Four Seasons Hotels and Resorts

Four Seasons Hotel Mexico, D.F.: Within Walking Distance

See some of the best the city has to offer with these tips for exploring – all near the Hotel.

Feb 6, 2012
  • Four Seasons Hotel Mexico City
  • Mexico City Museum of Modern Art
  • Hotel Camino Real
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Set around a courtyard, Four Seasons Hotel México City, D.F. is centrally located to make the most of all the city’s many sites and attractions.
Photography courtesy Four Seasons Hotels and Resorts
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Home to a permanent collection by modern female artists, such as Frida Kahlo, The Mexico City Museum of Modern Art is creating buzz around the globe.
Photography courtesy M.Sobreira / Alamy Stock Photo
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Architectural wonders abound in Mexico City, including the spectacular façade of the Hotel Camino Real.
Photography courtesy LOOK Die Bildagentur der Fotografen GmbH / Alamy Stock Photo

Mexico City may be big with 8.8 million people, but it’s also a charming, elegant city. A visit here will reveal sophisticated architecture and art collections, verdant parks and an immaculate metro system. Most see only the inside of the airport en route to beach vacation spots, but this city offers a wealth of cultural experiences, and you don’t have to look far to find oases of green and calm amidst the urban bustle.

Paseo de la Reforma

One of the most wonderful occurrences in Mexico City takes place right outside Four Seasons Hotel México City, D.F. Every Sunday along one of the city’s main thoroughfares, the Paseo de la Reforma traffic stops. The three-mile (5-kilometer) section between Chapultepec Park and the Zócalo is closed to cars for six hours between 8:00 am and 2:00 pm, giving cyclists and pedestrians free rein and providing a great opportunity to see this section of the city on foot.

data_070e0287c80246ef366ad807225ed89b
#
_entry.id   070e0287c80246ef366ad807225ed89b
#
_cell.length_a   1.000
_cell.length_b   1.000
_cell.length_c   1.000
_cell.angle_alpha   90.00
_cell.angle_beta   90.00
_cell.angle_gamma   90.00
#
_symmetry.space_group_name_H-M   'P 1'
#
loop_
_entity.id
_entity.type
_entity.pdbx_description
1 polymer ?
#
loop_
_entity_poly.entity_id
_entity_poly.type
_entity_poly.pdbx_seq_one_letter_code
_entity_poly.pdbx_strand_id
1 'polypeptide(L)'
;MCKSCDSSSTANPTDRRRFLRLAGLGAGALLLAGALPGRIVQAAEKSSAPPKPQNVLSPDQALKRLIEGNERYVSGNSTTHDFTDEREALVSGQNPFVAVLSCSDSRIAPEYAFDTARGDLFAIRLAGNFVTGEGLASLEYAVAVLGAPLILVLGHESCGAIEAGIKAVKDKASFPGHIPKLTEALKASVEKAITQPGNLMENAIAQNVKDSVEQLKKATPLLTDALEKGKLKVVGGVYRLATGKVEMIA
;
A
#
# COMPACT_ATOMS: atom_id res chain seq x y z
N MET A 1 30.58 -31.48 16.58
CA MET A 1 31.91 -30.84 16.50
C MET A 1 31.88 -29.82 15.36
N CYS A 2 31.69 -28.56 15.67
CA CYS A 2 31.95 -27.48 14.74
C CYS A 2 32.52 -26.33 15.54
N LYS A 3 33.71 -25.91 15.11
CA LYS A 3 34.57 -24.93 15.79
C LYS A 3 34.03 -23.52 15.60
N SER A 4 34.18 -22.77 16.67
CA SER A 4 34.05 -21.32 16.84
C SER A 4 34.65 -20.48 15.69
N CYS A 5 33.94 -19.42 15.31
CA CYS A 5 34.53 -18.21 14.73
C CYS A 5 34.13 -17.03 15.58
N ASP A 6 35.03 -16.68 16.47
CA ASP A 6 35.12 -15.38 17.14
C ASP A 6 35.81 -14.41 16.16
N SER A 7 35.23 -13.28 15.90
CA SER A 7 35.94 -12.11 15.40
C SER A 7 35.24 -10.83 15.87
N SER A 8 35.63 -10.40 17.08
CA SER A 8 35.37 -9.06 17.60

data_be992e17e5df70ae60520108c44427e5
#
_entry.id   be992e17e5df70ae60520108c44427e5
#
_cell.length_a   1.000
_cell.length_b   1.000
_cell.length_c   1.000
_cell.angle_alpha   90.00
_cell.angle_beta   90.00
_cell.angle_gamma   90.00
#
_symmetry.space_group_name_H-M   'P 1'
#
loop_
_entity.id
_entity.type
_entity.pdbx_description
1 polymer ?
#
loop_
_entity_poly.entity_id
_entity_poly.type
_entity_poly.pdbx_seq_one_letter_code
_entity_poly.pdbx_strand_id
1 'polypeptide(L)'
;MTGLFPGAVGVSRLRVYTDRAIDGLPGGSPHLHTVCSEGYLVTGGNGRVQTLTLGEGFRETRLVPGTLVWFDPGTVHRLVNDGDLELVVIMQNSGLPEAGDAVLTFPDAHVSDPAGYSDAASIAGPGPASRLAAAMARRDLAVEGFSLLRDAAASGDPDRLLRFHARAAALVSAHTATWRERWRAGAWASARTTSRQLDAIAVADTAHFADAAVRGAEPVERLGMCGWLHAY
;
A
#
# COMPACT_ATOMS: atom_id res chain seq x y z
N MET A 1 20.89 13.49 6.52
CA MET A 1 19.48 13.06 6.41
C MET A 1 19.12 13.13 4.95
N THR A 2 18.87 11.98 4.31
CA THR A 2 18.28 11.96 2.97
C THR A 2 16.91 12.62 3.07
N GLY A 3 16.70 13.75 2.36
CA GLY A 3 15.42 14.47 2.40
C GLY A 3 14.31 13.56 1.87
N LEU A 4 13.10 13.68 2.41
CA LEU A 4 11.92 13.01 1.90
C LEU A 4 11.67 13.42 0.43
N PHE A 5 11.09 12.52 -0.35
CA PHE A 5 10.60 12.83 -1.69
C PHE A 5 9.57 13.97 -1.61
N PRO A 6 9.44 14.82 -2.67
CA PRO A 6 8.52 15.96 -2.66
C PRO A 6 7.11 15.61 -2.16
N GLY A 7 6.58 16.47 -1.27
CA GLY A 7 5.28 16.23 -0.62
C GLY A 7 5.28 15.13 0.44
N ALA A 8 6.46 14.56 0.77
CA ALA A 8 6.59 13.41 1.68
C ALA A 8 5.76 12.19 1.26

Rent bikes for 45-minute rides at any ECOBICI stand (the bicycle equivalent of Zipcar). As part of the D.F.’s 15-year Plan Verde, the city hopes bike use will take off, reducing car traffic on the tree-lined streets. The plan has been successful in cities such as Paris, and judging from the presence of Eco-Bicyclists on neighbourhood streets and in parks, proponents of the plan have good reason to be optimistic.

Bosque de Chapultepec

A 10-minute walk (or a 1-minute taxi ride) on the Reforma is one of the world’s great urban parks, the Bosque de Chapultepec, arguably the city’s most impressive treasure and refuge. At some 1,600 acres (647 hectares), Chapultepec is nearly twice the size of New York’s Central Park and has running circuits and miles of paths for walking.

A cultural focal point for the city as well, Chapultepec is home to the fortress-like National Museum of Anthropology with its interior courtyard and towering waterfall, the Museum of Modern Art, the sleek Tamayo Museum of Contemporary Art and the Chapultepec Zoo.

Camino Real Polanco

A must-see for architecture aficionados is Ricardo Legorreta’s bold yellow Camino Real, just off the Reforma. The dramatically designed public spaces buzz with activity all day. A highlight here is the sprawling mural, painted by Rufino Tamayo, in the Café Tamayo, a great spot for people-watching. In the evening, stop in for a drink at the nearby Blue Lounge.

Palacio de Bellas Artes

Tiffany fans will not want to miss the exquisite stained-glass curtain at the Palacio de Bellas Artes. The Palacio itself is a stunning example of Art Nouveau architecture clad in Carrara marble. It’s home to Diego Rivera’s recreation of a mural originally commissioned by Nelson Rockefeller in the early 1930s. The Rockefellers objected to what they felt were Communist overtones and had the work destroyed.

The first work was called Man at the Crossroads; the recreation was renamed Man, Controller of the Universe, and includes images of Lenin and Trotsky. The Palacio is also home to the Ballet Folklórico de México, which performs there three times weekly.

Avenida Amsterdam

Tour the sophisticated bohemian neighbourhood Condesa with a stroll along Avenida Amsterdam, the cobblestone sidewalk that forms a ring around Parque México. Once used as a track for horse racing, the tree-shaded loop, approximately one mile (1.6 kilometer) long and punctuated at roundabouts with fountains, showcases the neighbourhood’s past and present glamour.

Striking modern buildings stand side by side with vine-covered stucco mansions. From city’s street cleaners’ ritual sweeping of the paths every morning with old-fashioned twig brooms to the late-night dog walkers, walking Avenida Amsterdam is a snapshot of Condesa’s daily, colourful life.


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